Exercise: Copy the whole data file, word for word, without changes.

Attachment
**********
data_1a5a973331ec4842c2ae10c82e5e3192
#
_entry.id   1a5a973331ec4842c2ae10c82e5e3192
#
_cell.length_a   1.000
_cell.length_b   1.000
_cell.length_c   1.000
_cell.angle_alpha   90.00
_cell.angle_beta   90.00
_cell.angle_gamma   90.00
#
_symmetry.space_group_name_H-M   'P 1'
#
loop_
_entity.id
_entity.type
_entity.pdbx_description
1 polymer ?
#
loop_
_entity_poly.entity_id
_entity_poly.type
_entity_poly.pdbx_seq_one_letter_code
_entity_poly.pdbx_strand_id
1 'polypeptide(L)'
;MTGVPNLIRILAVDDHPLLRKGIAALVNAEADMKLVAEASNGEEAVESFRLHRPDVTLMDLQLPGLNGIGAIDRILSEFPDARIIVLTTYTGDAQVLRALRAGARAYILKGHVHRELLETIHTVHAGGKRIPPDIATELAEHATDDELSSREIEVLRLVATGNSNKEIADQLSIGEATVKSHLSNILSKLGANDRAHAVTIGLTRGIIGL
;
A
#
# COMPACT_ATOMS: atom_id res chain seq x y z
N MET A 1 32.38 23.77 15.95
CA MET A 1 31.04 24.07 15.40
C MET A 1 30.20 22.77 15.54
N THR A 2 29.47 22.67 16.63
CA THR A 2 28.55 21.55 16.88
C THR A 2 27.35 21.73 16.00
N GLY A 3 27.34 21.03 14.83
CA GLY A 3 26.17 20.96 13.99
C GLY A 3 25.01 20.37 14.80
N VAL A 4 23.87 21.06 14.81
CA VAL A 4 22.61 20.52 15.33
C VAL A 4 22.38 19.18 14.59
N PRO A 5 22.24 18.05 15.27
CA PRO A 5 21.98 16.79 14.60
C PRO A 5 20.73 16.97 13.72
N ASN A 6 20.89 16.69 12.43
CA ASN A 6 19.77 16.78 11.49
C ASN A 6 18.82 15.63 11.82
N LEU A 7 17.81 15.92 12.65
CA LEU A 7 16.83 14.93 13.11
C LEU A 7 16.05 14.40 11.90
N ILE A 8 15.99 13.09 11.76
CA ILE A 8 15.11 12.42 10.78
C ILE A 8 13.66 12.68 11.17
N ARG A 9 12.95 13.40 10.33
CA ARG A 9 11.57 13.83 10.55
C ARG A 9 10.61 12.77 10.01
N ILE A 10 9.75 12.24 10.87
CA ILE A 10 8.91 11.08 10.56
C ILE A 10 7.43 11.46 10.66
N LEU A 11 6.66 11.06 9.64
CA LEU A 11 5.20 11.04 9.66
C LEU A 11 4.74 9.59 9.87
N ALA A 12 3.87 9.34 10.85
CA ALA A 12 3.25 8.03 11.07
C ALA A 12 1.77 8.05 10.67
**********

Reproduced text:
data_1a5a973331ec4842c2ae10c82e5e3192
#
_entry.id   1a5a973331ec4842c2ae10c82e5e3192
#
_cell.length_a   1.000
_cell.length_b   1.000
_cell.length_c   1.000
_cell.angle_alpha   90.00
_cell.angle_beta   90.00
_cell.angle_gamma   90.00
#
_symmetry.space_group_name_H-M   'P 1'
#
loop_
_entity.id
_entity.type
_entity.pdbx_description
1 polymer ?
#
loop_
_entity_poly.entity_id
_entity_poly.type
_entity_poly.pdbx_seq_one_letter_code
_entity_poly.pdbx_strand_id
1 'polypeptide(L)'
;MTGVPNLIRILAVDDHPLLRKGIAALVNAEADMKLVAEASNGEEAVESFRLHRPDVTLMDLQLPGLNGIGAIDRILSEFPDARIIVLTTYTGDAQVLRALRAGARAYILKGHVHRELLETIHTVHAGGKRIPPDIATELAEHATDDELSSREIEVLRLVATGNSNKEIADQLSIGEATVKSHLSNILSKLGANDRAHAVTIGLTRGIIGL
;
A
#
# COMPACT_ATOMS: atom_id res chain seq x y z
N MET A 1 32.38 23.77 15.95
CA MET A 1 31.04 24.07 15.40
C MET A 1 30.20 22.77 15.54
N THR A 2 29.47 22.67 16.63
CA THR A 2 28.55 21.55 16.88
C THR A 2 27.35 21.73 16.00
N GLY A 3 27.34 21.03 14.83
CA GLY A 3 26.17 20.96 13.99
C GLY A 3 25.01 20.37 14.80
N VAL A 4 23.87 21.06 14.81
CA VAL A 4 22.61 20.52 15.33
C VAL A 4 22.38 19.18 14.59
N PRO A 5 22.24 18.05 15.27
CA PRO A 5 21.98 16.79 14.60
C PRO A 5 20.73 16.97 13.72
N ASN A 6 20.89 16.69 12.43
CA ASN A 6 19.77 16.78 11.49
C ASN A 6 18.82 15.63 11.82
N LEU A 7 17.81 15.92 12.65
CA LEU A 7 16.83 14.93 13.11
C LEU A 7 16.05 14.40 11.90
N ILE A 8 15.99 13.09 11.76
CA ILE A 8 15.11 12.42 10.78
C ILE A 8 13.66 12.68 11.17
N ARG A 9 12.95 13.40 10.33
CA ARG A 9 11.57 13.83 10.55
C ARG A 9 10.61 12.77 10.01
N ILE A 10 9.75 12.24 10.87
CA ILE A 10 8.91 11.08 10.56
C ILE A 10 7.43 11.46 10.66
N LEU A 11 6.66 11.06 9.64
CA LEU A 11 5.20 11.04 9.66
C LEU A 11 4.74 9.59 9.87
N ALA A 12 3.87 9.34 10.85
CA ALA A 12 3.25 8.03 11.07
C ALA A 12 1.77 8.05 10.67